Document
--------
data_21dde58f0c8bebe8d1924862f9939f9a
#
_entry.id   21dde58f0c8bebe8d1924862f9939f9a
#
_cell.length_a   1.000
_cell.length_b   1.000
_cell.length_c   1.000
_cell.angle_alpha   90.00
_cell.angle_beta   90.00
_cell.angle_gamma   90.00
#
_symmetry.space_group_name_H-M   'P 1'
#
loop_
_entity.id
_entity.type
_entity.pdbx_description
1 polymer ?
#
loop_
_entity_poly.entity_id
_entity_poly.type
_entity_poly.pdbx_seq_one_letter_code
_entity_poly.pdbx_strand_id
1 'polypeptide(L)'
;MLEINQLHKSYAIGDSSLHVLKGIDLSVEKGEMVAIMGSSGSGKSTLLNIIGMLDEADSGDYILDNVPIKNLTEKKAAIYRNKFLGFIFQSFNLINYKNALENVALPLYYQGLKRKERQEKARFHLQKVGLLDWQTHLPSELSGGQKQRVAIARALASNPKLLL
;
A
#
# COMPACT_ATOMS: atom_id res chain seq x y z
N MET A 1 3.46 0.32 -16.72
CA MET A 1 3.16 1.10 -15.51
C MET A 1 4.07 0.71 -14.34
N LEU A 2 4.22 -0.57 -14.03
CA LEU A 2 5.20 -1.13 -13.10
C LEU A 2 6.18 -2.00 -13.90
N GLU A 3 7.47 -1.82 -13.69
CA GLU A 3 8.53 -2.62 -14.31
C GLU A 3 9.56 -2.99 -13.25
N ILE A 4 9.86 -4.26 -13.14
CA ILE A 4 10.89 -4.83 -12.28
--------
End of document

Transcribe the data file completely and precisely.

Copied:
data_21dde58f0c8bebe8d1924862f9939f9a
#
_entry.id   21dde58f0c8bebe8d1924862f9939f9a
#
_cell.length_a   1.000
_cell.length_b   1.000
_cell.length_c   1.000
_cell.angle_alpha   90.00
_cell.angle_beta   90.00
_cell.angle_gamma   90.00
#
_symmetry.space_group_name_H-M   'P 1'
#
loop_
_entity.id
_entity.type
_entity.pdbx_description
1 polymer ?
#
loop_
_entity_poly.entity_id
_entity_poly.type
_entity_poly.pdbx_seq_one_letter_code
_entity_poly.pdbx_strand_id
1 'polypeptide(L)'
;MLEINQLHKSYAIGDSSLHVLKGIDLSVEKGEMVAIMGSSGSGKSTLLNIIGMLDEADSGDYILDNVPIKNLTEKKAAIYRNKFLGFIFQSFNLINYKNALENVALPLYYQGLKRKERQEKARFHLQKVGLLDWQTHLPSELSGGQKQRVAIARALASNPKLLL
;
A
#
# COMPACT_ATOMS: atom_id res chain seq x y z
N MET A 1 3.46 0.32 -16.72
CA MET A 1 3.16 1.10 -15.51
C MET A 1 4.07 0.71 -14.34
N LEU A 2 4.22 -0.57 -14.03
CA LEU A 2 5.20 -1.13 -13.10
C LEU A 2 6.18 -2.00 -13.90
N GLU A 3 7.47 -1.82 -13.69
CA GLU A 3 8.53 -2.62 -14.31
C GLU A 3 9.56 -2.99 -13.25
N ILE A 4 9.86 -4.26 -13.14
CA ILE A 4 10.89 -4.83 -12.28